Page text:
Linux Privilege Escalation using weak NFS permissions

Recently during a penetration testing assessment I was able to get Linux Privilege Escalation using weak NFS permissions in “/etc/exports”. Initially I got a restricted shell access with limited permissions by exploiting a vulnerable service. Started to recon for privilege escalation to root access but couldn’t get the “usual suspects” (Kernel Exploits, vulnerable services etc). Having no further progress for privilege escalation I went back to my pre-limitied shell recon results, its important to mention that penetration testers when they get the initial shell access often don’t look back at recon results and start gathering only the internal information about the target using the limited shell.  I used to do the same but got lessons. Can’t stress enough to keep going back to all the information you  gathered earlier, maybe you will find something interesting.

During the initial phase of recon I saw an NFS shared folder

showmount

didn’t pay much heed because it wasn’t a favorable candidate for initial shell access.  The folder was empty as well, now that I had limited shell so took a peek at “/etc/exports” file.  /etc/exports file contains configurations and permissions of which folders/file systems are exported to remote users.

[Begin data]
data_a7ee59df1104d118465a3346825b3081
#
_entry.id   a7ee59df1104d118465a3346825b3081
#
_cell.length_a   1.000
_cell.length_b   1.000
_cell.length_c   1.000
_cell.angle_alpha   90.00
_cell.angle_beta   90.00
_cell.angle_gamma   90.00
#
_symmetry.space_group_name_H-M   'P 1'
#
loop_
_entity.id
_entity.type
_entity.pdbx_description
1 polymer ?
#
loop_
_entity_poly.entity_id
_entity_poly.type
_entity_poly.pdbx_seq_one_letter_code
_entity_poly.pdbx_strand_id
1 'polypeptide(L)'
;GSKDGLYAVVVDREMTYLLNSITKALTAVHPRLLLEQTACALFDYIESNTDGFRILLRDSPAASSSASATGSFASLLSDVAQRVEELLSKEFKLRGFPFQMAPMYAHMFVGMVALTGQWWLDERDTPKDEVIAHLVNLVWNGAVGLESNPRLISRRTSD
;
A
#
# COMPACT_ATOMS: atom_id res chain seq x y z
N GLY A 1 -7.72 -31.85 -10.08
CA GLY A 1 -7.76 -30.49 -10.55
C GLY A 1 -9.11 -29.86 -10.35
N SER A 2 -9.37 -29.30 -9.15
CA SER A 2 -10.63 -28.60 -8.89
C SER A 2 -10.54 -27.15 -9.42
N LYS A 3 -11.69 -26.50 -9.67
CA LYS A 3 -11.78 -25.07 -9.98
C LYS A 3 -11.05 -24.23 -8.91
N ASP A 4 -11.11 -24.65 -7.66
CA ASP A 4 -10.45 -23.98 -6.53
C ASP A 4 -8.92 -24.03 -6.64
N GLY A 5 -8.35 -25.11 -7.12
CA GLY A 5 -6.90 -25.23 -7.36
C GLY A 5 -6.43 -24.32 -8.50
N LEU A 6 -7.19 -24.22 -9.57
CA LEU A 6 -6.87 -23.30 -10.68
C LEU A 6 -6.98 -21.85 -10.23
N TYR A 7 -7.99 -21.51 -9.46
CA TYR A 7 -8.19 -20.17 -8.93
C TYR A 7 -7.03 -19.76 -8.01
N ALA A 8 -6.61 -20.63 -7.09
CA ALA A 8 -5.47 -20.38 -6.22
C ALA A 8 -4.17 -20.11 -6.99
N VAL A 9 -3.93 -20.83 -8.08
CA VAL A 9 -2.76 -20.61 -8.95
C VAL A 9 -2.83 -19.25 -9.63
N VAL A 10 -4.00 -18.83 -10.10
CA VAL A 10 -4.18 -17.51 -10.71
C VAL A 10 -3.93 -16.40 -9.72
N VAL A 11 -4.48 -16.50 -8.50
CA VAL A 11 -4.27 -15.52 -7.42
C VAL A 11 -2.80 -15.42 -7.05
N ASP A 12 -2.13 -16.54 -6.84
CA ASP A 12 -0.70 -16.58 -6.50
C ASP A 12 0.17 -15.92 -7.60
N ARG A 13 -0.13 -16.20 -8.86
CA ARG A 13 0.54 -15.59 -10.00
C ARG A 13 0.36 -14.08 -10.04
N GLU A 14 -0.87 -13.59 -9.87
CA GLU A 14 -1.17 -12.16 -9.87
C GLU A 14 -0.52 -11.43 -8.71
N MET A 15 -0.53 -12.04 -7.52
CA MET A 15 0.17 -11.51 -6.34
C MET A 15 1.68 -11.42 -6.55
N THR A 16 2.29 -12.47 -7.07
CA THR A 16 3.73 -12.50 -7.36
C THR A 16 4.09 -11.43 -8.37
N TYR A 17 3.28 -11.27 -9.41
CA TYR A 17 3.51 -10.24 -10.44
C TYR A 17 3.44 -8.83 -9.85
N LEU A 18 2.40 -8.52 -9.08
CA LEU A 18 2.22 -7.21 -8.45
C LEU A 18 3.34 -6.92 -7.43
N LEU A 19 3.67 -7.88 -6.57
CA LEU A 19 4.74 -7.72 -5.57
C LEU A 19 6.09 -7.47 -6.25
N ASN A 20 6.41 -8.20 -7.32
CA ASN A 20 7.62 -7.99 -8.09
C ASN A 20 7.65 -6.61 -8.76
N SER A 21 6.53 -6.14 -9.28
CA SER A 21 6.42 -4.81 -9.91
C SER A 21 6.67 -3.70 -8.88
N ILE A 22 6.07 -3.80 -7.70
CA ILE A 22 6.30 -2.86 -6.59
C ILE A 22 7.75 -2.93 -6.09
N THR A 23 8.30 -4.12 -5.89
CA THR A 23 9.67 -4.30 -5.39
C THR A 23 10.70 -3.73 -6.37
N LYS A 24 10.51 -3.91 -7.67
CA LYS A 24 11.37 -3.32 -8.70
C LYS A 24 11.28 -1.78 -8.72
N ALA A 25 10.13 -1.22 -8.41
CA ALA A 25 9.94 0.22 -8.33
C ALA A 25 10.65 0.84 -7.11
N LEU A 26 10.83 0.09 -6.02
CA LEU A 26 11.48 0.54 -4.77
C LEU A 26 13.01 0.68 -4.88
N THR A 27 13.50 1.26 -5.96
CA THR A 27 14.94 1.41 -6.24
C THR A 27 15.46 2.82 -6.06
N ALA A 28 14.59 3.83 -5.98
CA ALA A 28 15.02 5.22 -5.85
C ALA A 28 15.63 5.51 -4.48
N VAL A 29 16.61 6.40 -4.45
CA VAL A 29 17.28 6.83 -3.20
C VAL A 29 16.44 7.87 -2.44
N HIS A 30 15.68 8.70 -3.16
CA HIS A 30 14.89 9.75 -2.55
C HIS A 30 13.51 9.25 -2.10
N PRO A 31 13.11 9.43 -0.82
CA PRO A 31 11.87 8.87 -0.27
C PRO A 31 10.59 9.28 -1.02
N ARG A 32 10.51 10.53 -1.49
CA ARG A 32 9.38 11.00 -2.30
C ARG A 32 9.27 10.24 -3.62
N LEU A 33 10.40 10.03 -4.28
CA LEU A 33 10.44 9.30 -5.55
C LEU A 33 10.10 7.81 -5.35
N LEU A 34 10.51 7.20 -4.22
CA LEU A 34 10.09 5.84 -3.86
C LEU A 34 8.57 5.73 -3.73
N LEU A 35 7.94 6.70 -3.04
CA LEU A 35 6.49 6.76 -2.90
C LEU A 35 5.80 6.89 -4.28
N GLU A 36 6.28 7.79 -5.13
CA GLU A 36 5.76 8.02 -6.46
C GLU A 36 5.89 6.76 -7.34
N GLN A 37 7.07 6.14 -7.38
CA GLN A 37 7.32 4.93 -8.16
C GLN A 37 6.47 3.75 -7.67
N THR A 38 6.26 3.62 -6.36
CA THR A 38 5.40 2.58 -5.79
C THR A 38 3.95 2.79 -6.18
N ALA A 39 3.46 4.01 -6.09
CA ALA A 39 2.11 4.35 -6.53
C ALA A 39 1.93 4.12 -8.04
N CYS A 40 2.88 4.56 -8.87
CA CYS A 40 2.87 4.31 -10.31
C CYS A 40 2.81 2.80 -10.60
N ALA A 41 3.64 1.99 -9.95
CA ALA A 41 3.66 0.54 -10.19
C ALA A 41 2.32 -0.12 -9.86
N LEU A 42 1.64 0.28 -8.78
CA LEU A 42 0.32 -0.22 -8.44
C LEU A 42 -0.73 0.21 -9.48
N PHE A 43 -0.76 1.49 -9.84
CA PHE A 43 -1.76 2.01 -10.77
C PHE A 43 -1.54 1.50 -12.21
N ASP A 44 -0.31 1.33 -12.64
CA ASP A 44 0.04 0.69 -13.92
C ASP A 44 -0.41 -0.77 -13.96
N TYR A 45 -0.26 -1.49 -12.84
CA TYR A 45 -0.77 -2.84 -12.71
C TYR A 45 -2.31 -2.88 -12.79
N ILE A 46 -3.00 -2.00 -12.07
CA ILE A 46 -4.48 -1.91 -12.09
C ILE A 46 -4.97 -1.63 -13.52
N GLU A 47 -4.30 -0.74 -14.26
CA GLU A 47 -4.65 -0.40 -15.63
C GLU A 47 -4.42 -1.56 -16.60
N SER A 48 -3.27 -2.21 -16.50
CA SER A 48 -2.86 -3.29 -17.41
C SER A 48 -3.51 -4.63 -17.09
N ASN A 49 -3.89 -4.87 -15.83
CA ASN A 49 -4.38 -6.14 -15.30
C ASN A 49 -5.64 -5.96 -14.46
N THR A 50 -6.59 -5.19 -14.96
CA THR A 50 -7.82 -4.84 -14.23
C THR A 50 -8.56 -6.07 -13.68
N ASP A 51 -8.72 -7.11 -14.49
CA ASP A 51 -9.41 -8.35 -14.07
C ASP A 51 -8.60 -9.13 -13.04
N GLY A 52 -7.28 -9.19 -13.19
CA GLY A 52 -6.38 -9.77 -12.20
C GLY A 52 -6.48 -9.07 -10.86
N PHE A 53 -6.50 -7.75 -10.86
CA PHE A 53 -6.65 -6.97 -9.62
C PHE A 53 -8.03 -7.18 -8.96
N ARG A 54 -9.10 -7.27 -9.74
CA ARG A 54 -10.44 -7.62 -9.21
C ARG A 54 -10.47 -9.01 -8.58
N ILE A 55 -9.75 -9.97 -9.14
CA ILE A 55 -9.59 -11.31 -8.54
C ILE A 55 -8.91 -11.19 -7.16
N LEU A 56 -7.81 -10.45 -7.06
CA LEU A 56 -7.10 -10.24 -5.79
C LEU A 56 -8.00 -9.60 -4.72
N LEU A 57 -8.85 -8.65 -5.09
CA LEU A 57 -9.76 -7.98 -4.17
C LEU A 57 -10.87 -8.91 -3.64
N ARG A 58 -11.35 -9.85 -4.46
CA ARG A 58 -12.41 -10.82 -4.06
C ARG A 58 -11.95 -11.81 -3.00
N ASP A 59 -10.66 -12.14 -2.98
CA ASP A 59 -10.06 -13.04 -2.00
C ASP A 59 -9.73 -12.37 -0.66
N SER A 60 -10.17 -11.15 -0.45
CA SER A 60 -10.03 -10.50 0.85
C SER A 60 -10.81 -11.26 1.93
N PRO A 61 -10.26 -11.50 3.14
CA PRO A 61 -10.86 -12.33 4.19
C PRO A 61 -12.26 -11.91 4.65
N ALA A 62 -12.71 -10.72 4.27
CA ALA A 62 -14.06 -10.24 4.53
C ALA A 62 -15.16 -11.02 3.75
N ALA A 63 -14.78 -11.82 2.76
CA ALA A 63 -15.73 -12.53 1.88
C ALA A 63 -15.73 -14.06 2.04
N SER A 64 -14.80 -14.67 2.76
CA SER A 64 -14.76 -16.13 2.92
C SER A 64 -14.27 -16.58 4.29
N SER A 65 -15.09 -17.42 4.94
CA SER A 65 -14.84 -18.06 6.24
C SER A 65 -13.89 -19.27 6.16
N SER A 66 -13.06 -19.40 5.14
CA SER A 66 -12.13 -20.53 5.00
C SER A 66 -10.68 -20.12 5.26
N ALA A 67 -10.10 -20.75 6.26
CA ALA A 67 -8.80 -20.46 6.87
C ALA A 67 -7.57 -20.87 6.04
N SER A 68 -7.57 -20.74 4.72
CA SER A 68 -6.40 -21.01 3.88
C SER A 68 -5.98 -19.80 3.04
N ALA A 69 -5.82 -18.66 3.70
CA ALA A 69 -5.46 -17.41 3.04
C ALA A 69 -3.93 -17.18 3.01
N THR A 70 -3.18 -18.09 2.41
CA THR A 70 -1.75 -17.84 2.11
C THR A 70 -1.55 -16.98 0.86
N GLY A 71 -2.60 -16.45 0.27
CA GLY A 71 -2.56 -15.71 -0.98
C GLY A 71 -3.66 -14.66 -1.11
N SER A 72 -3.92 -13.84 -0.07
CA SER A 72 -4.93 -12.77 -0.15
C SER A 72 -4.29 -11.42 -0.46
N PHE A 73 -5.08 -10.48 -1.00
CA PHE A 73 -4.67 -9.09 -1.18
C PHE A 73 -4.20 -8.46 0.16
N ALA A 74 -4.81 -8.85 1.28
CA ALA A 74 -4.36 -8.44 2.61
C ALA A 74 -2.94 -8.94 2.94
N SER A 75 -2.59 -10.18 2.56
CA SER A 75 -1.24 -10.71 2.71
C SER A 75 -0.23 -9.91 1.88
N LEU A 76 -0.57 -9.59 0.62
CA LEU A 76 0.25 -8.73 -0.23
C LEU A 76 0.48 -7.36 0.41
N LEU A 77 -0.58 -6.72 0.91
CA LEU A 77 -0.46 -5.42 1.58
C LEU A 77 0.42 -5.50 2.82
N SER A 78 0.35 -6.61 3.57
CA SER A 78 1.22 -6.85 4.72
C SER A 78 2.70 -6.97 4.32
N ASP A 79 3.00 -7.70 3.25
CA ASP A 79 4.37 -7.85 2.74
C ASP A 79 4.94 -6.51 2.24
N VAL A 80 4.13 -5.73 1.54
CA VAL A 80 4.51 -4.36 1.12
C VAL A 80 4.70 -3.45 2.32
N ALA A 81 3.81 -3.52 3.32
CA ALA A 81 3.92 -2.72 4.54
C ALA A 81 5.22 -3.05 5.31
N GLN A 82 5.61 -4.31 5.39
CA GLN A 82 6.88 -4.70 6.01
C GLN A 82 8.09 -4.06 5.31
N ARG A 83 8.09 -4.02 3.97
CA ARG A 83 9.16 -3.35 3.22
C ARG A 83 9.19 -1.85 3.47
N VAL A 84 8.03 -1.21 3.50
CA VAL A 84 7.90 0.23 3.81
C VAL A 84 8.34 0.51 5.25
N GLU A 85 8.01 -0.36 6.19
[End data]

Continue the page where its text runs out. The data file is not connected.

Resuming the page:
Linux Privilege Escalation using weak NFS permissions
Blurred values is IP address

So we have “rw” (Read, write) , “sync” and note down the “no_root_squash” parameter and lets talk about what is Root Squashing.

NFS Root Squashing

Root Squashing parameter prevents having root access to remote root users connected to NFS volume. Remote root users are assigned a user “nfsnobody” when connected, which has the least local privileges. Alternatively “no_root_squash option turns off the “squashing of root user” and gives the remote user root access to the connected system (crazy right?). System administrators should always use  “root_squash” parameter when configuring NFS drives to make sure remote root users are always “squashed”.

Now, firstly I copied a local shell on the /shared folder, if you feeling fancy, wget a reverse shell.

cp /bin/bash /shared

I mounted the NFS drive using the following command.

mount -t nfs server:/shared /mnt/

Now I have the access to /shared folder of remote system having bash shell in it. I changed the ownership and permissions of bash shell and set a SUID bit. When SUID bit is set on a file it allows any user to execute the file with the permission of the owner of the file rather than the permissions of the user who is executing the file.

chown root:root bash && chmod u+s bash

I get back to my limited shell user access on the victim server, all I had to do is to execute the bash shell in /shared folder and I’M THE KING!

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